12. rlvaughn

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    Thomas, the Lord's supper is also an ordinance of the church. I am not sure how you practice it, but I believe that you practice it as open only to members of your local church. I know some Baptists do practice intercommunion, but I think I have read you endorse the practice of local church only communion. If so, how does the argument that it "is an ordinance" apply only to baptism and not to the Lord's supper?

    I'm curious - does your church practice ordination by the laying on of hands of a presbytery, or simply by vote of the church?
     
  13. DocCas

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    Only members of our local church partake of the Lord's Supper with us, and only members of our local church are baptized by us. We do not baptize people into the membership of your church, only into ours. We then tranfer that membership to your church, upon receipt of a request for letter.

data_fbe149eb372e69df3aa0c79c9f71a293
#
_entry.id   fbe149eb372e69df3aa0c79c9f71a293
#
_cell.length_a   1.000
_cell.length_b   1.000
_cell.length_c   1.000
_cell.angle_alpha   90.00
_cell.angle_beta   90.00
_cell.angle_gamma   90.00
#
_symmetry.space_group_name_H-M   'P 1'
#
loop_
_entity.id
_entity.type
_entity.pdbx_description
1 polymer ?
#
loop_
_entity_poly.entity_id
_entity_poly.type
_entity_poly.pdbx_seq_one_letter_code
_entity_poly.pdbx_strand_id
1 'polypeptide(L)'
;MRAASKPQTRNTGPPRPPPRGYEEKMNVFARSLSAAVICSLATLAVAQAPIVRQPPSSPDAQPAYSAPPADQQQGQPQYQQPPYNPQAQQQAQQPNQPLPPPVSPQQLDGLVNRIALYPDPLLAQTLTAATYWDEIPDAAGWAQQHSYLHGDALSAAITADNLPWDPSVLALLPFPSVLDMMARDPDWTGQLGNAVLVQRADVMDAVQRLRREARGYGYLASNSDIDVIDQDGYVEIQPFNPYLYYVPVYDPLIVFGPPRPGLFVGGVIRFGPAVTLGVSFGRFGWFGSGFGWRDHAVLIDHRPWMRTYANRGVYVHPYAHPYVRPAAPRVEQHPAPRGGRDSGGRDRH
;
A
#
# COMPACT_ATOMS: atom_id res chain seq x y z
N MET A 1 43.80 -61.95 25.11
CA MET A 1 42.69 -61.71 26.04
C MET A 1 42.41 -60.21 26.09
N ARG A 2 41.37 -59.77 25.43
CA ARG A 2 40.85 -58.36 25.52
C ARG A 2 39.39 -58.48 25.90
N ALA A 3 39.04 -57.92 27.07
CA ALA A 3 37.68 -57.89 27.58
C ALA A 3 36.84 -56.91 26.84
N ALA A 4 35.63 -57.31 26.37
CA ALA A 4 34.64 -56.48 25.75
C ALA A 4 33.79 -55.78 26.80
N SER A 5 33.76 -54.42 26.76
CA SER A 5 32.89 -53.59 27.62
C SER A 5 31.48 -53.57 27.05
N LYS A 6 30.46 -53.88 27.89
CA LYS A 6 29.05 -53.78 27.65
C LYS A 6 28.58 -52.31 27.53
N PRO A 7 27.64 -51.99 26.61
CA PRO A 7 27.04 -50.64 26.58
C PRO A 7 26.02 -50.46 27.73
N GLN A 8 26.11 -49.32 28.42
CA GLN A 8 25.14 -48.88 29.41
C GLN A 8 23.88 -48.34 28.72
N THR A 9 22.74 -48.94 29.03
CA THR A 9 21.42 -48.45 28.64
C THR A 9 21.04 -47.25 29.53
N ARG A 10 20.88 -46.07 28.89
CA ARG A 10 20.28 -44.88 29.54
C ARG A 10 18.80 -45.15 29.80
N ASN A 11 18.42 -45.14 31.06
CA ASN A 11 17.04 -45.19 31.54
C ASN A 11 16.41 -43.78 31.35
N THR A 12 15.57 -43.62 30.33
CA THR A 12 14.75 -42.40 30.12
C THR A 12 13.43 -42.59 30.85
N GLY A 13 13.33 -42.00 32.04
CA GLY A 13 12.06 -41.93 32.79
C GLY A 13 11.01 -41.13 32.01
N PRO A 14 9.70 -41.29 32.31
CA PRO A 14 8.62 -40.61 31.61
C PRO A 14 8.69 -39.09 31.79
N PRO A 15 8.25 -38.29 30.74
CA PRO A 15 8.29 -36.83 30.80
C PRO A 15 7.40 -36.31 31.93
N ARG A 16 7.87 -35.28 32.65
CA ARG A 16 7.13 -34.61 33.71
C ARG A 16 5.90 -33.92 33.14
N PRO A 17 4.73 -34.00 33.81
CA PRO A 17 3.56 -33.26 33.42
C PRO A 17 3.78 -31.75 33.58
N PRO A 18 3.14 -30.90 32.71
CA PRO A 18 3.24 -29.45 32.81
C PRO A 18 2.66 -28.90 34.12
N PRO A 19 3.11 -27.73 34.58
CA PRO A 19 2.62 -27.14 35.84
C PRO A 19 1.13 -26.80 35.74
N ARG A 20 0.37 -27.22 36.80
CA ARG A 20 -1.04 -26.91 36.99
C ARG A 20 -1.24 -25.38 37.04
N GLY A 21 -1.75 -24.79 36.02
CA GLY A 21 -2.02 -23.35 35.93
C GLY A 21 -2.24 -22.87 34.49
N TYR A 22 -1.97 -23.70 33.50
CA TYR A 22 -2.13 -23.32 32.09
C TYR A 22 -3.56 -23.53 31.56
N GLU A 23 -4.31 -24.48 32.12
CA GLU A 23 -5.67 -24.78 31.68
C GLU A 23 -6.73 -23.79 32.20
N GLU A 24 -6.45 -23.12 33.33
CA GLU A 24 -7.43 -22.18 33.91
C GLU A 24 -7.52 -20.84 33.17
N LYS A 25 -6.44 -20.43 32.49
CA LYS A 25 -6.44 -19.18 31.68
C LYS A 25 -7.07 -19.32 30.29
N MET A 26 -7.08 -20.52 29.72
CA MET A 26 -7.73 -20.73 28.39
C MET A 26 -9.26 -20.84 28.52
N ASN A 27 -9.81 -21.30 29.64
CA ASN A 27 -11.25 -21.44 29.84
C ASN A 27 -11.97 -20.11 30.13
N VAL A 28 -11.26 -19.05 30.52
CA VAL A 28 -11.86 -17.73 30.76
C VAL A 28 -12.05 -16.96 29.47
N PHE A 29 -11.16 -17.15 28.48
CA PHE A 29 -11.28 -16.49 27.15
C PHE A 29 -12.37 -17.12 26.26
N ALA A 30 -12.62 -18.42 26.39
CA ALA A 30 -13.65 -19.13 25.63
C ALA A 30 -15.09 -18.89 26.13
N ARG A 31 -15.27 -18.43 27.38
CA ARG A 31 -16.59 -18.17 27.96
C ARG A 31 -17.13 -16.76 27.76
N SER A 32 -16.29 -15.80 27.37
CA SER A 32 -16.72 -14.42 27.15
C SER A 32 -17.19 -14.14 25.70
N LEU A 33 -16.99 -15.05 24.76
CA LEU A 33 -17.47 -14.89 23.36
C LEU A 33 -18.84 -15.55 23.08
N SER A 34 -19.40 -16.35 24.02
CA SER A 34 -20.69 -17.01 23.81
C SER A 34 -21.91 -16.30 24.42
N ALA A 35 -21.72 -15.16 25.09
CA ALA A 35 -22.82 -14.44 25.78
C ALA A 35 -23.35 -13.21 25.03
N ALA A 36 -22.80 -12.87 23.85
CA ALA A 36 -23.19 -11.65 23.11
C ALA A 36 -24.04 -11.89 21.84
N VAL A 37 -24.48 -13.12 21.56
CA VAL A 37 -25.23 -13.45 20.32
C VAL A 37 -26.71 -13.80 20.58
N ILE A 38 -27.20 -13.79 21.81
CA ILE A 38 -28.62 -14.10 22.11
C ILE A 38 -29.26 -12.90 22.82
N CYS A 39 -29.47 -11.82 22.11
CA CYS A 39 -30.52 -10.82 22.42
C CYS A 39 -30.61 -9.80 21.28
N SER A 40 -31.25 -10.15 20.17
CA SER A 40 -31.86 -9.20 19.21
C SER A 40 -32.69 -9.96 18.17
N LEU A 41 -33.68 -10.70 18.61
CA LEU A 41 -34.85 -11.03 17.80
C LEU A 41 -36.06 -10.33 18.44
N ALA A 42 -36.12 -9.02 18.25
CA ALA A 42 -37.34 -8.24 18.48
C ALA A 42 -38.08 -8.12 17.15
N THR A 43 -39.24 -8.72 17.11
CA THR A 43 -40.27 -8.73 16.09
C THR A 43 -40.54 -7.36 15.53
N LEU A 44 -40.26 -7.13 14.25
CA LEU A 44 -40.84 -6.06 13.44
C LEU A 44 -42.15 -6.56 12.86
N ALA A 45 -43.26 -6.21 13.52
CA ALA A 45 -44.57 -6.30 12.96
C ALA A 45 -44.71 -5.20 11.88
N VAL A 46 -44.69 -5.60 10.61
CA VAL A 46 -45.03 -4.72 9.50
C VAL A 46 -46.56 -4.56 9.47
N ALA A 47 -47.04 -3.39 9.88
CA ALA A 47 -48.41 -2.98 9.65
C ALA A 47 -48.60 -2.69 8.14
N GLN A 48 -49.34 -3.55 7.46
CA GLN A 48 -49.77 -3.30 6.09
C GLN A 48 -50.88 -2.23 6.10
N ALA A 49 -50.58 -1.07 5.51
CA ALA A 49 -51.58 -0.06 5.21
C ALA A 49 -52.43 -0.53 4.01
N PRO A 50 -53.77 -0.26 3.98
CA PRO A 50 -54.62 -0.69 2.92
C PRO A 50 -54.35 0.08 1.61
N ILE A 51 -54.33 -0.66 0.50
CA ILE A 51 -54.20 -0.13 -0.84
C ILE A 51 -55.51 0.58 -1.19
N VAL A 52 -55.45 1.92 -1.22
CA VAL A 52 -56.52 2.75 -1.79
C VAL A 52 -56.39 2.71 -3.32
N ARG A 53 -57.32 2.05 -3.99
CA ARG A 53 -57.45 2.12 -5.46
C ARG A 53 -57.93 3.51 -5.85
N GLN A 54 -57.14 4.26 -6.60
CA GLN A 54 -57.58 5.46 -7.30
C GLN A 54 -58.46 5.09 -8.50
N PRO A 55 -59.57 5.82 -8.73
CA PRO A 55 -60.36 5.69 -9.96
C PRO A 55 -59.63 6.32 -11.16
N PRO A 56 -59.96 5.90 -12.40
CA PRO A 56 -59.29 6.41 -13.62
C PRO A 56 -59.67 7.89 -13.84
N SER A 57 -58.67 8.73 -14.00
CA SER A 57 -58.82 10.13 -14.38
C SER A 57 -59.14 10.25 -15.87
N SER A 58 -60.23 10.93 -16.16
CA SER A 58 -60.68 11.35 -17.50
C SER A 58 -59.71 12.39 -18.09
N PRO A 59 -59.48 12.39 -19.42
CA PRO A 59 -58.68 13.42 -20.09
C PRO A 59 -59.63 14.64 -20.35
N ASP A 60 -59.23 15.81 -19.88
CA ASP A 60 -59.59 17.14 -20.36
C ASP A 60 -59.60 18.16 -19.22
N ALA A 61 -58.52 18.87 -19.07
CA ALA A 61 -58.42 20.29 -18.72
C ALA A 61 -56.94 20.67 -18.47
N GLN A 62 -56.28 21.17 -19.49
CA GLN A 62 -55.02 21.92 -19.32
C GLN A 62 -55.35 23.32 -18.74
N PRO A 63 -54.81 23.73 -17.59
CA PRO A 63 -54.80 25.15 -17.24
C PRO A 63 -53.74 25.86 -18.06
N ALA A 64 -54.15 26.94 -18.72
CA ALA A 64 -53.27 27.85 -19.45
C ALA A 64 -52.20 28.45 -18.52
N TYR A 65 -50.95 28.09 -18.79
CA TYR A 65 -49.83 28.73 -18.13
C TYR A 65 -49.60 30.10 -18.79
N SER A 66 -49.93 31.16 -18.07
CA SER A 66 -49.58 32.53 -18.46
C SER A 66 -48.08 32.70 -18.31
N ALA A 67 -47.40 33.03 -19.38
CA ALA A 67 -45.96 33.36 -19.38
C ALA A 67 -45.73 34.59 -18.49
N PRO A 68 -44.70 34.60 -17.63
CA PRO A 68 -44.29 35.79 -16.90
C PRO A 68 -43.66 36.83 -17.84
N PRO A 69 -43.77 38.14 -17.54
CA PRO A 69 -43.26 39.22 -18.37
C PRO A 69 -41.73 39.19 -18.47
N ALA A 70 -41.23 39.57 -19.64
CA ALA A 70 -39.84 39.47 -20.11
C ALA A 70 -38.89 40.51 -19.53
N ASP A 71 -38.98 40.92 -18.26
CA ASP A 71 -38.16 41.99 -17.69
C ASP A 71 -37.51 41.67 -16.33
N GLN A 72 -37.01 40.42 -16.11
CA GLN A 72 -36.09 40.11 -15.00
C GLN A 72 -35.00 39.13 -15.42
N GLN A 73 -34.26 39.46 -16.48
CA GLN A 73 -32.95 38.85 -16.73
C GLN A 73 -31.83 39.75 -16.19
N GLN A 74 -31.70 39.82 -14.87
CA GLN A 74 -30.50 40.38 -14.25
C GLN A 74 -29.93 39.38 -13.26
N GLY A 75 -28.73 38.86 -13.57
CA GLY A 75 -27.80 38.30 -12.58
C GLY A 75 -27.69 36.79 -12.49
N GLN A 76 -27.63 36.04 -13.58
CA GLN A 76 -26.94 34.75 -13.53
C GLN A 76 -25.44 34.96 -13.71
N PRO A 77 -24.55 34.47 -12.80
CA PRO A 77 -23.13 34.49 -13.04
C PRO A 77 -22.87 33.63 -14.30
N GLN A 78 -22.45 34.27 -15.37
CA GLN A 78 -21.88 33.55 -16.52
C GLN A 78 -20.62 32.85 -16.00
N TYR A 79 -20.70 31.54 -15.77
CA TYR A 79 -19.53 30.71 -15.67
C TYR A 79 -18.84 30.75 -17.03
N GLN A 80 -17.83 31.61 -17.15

And when a person leaves our membership, we don't force them to regurgitate the elements and leave them behind. :D
     
  14. rlvaughn

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    If you baptize them into your membership, do you unbaptize them out? :D We do not baptize members into the church membership of yours or ours. They are baptized, then fellowshipped into membership.

    But what I am saying is this. You said that the difference between ordination and baptism is that baptism is an ordinance. Since baptism is an ordinance it may be recognized by another church. What I am thinking about is that you are allowing baptism an extension beyond the local church in which it is performed based on the fact that it is an ordinance. The Lord's supper is also an ordinance - why can it not, based on that logic, extend beyond the local church? It would seem that such an argument would favor intercommunion of Baptists.

    I'm still curious about the method of ordination used by FBC-Spring Valley, if you care to address it. A number of people in this area have advocated ordination by the vote of church, without any laying on of hands of the presbytery. So far it is only in theory, none have actually practiced it. That's one reason I thought this might be your practice (also considering many churches cannot field much of a presbytery on their own).